February 8 marks the Hari Kuyo Buddhist and Shinto Festival in Japan that began 400 years ago. Hari Kuyo refers to the festival that celebrates broken needles and sewing. Typically women dress in kimono and take their broken pins and needles to their local temple where they place them in a block of tofu. Many believe that while sewing life’s sorrows can creep into the needles. Burying the old needles in tofu softens them and allows the sorrows to be transported to the gods and away from the sewist. Hari Kuyo is also an opportunity to pray for better sewing skills.
I love the idea of showing gratitude for our tools and for acknowledging that our tools develop an emotional patina through extended use. For those of us who aren’t able to attend the Hari Kuyo Festival, how about taking a moment to give thanks for the tools that help us create and make beautiful things? And while you’re at it, this is probably a good time to change your rotary cutter blade and get rid of those bent pins and broken needles that have served you well.
Like you, I have watched Sewing with Nancy over the years and admired Nancy Zieman’s skills and down-to-earth personality. We met Nancy several years ago and have found her to be a warm and generous person as well. I drove Bill crazy while reading Seams Unlikely, Nancy’s autobiography. I kept saying, “You’re never going to believe this!” followed by reading aloud the part of the book that surprised me. It is an extraordinarily inspiring read. Your heart will break for her at times and you’ll find yourself gasping, “Oh my goodness…” a lot. Mostly you will get a glimpse of how a woman in small-town Wisconsin started an iconic TV show and overcame hurdle after hurdle after hurdle all while giving birth, adopting a child and managing a growing business.
So when Nancy emailed last spring asking if we would be guests on Sewing with Nancy, we were thrilled and decided to publish Magic Inch Quilts in conjunction with our appearance on the show. Sewing with Nancy is a well-oiled machine staffed with highly competent people who have worked with Nancy for decades. We talked through the content of the episodes and planned out with Nancy the step-outs and sequence of the projects. She’s quick, decisive and very thorough because she knows exactly what the viewer needs to see to understand the concept without wasting a minute.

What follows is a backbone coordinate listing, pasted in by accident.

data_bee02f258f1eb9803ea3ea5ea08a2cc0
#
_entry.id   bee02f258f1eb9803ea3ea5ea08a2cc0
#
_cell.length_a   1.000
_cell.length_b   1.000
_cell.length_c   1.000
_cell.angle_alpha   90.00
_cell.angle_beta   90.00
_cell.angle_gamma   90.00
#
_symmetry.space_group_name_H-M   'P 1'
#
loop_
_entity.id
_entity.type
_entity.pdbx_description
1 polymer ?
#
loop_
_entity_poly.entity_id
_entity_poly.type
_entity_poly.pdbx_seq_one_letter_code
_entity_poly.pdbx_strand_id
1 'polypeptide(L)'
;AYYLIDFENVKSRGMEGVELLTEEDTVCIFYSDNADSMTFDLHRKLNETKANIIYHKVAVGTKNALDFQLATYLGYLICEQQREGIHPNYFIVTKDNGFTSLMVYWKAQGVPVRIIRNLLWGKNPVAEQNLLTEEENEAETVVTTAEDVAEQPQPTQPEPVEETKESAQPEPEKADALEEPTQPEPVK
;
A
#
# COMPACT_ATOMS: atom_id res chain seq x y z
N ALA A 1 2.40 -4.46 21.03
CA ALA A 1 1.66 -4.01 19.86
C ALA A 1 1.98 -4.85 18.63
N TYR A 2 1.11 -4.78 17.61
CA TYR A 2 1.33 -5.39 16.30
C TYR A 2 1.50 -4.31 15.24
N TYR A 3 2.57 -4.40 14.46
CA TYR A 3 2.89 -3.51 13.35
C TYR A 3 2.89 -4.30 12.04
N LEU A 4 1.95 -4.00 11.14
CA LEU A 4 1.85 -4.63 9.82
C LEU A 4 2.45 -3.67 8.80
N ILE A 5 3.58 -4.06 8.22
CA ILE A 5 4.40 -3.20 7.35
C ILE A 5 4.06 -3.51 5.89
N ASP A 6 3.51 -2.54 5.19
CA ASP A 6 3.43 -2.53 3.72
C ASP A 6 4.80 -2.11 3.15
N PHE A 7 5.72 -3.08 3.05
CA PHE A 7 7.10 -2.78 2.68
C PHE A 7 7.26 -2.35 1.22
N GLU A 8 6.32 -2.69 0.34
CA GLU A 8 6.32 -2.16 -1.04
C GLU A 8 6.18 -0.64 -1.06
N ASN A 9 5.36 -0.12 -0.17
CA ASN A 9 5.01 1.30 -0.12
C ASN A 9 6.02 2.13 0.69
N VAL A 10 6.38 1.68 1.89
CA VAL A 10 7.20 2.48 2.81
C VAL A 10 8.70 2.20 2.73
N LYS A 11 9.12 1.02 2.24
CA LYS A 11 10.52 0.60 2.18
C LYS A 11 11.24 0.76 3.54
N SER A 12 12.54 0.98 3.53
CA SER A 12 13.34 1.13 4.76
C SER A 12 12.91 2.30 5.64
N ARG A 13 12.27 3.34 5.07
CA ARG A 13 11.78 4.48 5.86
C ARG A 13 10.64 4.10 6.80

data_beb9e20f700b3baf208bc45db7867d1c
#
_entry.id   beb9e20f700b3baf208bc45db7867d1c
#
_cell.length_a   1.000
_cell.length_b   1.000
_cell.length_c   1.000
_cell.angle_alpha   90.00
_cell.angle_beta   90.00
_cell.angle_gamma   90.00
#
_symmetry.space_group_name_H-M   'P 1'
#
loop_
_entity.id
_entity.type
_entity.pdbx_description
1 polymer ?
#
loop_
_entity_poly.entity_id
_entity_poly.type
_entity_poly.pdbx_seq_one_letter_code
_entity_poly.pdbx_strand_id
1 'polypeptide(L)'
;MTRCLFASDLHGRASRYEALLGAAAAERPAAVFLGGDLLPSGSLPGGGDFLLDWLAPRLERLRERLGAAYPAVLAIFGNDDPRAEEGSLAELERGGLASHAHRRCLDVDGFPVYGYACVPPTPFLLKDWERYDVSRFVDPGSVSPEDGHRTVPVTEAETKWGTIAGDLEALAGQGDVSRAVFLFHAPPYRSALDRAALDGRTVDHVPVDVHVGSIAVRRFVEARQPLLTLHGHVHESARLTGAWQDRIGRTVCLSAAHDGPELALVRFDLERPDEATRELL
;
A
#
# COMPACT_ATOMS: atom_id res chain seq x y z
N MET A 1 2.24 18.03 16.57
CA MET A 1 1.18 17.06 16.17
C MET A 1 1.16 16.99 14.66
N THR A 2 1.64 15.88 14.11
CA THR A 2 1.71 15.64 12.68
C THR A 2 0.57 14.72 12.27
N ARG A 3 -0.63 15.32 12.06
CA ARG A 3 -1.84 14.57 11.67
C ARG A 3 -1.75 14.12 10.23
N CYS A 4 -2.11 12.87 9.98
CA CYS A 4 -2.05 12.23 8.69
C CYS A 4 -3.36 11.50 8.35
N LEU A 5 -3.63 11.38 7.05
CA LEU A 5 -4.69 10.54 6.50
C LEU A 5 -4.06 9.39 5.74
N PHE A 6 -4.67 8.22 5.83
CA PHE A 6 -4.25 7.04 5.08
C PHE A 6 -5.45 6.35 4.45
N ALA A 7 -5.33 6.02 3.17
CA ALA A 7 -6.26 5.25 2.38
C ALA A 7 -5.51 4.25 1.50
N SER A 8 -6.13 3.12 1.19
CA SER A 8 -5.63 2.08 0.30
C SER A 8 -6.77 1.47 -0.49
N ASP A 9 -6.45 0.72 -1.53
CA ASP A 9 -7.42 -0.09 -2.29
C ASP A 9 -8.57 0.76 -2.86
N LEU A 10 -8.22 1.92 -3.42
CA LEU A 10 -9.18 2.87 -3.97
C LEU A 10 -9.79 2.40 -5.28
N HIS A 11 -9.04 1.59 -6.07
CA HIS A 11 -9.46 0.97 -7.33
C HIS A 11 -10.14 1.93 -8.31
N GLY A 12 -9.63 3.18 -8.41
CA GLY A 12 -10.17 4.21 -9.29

Sewing with Nancy airs at different times across North America. While some watched our episodes in December, others told me they just saw one just last weekend. If you missed them, head over to NancyZieman.com where you’ll be able to see both episodes and find a treasure trove of All Things Nancy. If you’d like to win a copy of the DVD of both episodes, leave a comment below telling us what you’ve learned from Nancy over the years. We’ll randomly draw a winner on Tuesday, February 7. [Note: given that the DVD is formatted for US DVD players, we will only ship the DVD to a US address. Thanks for your understanding.]
I’m really happy for Sue Spargo. I’ve never met her but she was able to do something that many artists, including us, would love to do: she was able to have a beautiful, hard-cover coffee table book of her work published by Martingale. Martingale gave me a copy of Stitches to Savor at International Quilt Market and asked if I’d review it. We only review books we like but we were delighted to be able to share this book with Craft Nectar readers.
There are no patterns or instructions in this beautifully photographed book but there is an endless amount of inspiration. With 200 photos of Sue’s work, you get a chance to focus on the details and composition of her work, which is hard to do in a pattern book. The detail photographs also allow the reader to see how Sue mixes cotton and wools, as well as hand work and machine techniques so effortlessly.
Not everyone is able to do handwork or enjoys it but this book makes you want to try something new. From the tiniest bead to the perfectly placed French knot, this book is beyond just eye candy. It’s a book to inspire. It’s a book for daydreaming and encouraging the reader to see new possibilities for familiar materials. You don’t flip through this book. You linger because there’s just so much to see. Regardless of your style of quilting, there will be something in this book that catches your eye and gets you thinking. If you’re thinking about a holiday gift for your favorite needleworker, this is the book you’re looking for.
I hope Stitches to Savor becomes the blockbuster hit of 2015 because the quality of both the work featured and the production of the book warrant it.